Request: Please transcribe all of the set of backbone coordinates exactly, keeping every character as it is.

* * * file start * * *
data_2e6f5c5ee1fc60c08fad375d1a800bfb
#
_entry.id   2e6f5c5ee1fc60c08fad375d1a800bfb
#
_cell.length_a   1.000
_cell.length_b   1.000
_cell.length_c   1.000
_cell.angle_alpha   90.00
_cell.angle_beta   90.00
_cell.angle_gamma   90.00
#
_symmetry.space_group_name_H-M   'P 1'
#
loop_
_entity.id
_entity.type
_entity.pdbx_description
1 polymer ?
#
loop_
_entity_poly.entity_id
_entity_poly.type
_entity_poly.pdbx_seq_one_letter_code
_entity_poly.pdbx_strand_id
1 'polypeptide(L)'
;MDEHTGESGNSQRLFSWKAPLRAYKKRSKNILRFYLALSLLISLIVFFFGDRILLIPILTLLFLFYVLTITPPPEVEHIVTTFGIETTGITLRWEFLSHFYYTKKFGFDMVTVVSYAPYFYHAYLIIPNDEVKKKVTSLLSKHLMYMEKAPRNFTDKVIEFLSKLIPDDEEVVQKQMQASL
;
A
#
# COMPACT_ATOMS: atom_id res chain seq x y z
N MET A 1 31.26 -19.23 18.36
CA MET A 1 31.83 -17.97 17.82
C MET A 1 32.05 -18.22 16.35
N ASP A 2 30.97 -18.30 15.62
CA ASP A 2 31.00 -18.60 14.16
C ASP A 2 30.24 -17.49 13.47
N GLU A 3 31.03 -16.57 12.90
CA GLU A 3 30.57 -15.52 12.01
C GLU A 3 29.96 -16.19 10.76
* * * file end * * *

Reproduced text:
data_2e6f5c5ee1fc60c08fad375d1a800bfb
#
_entry.id   2e6f5c5ee1fc60c08fad375d1a800bfb
#
_cell.length_a   1.000
_cell.length_b   1.000
_cell.length_c   1.000
_cell.angle_alpha   90.00
_cell.angle_beta   90.00
_cell.angle_gamma   90.00
#
_symmetry.space_group_name_H-M   'P 1'
#
loop_
_entity.id
_entity.type
_entity.pdbx_description
1 polymer ?
#
loop_
_entity_poly.entity_id
_entity_poly.type
_entity_poly.pdbx_seq_one_letter_code
_entity_poly.pdbx_strand_id
1 'polypeptide(L)'
;MDEHTGESGNSQRLFSWKAPLRAYKKRSKNILRFYLALSLLISLIVFFFGDRILLIPILTLLFLFYVLTITPPPEVEHIVTTFGIETTGITLRWEFLSHFYYTKKFGFDMVTVVSYAPYFYHAYLIIPNDEVKKKVTSLLSKHLMYMEKAPRNFTDKVIEFLSKLIPDDEEVVQKQMQASL
;
A
#
# COMPACT_ATOMS: atom_id res chain seq x y z
N MET A 1 31.26 -19.23 18.36
CA MET A 1 31.83 -17.97 17.82
C MET A 1 32.05 -18.22 16.35
N ASP A 2 30.97 -18.30 15.62
CA ASP A 2 31.00 -18.60 14.16
C ASP A 2 30.24 -17.49 13.47
N GLU A 3 31.03 -16.57 12.90
CA GLU A 3 30.57 -15.52 12.01
C GLU A 3 29.96 -16.19 10.76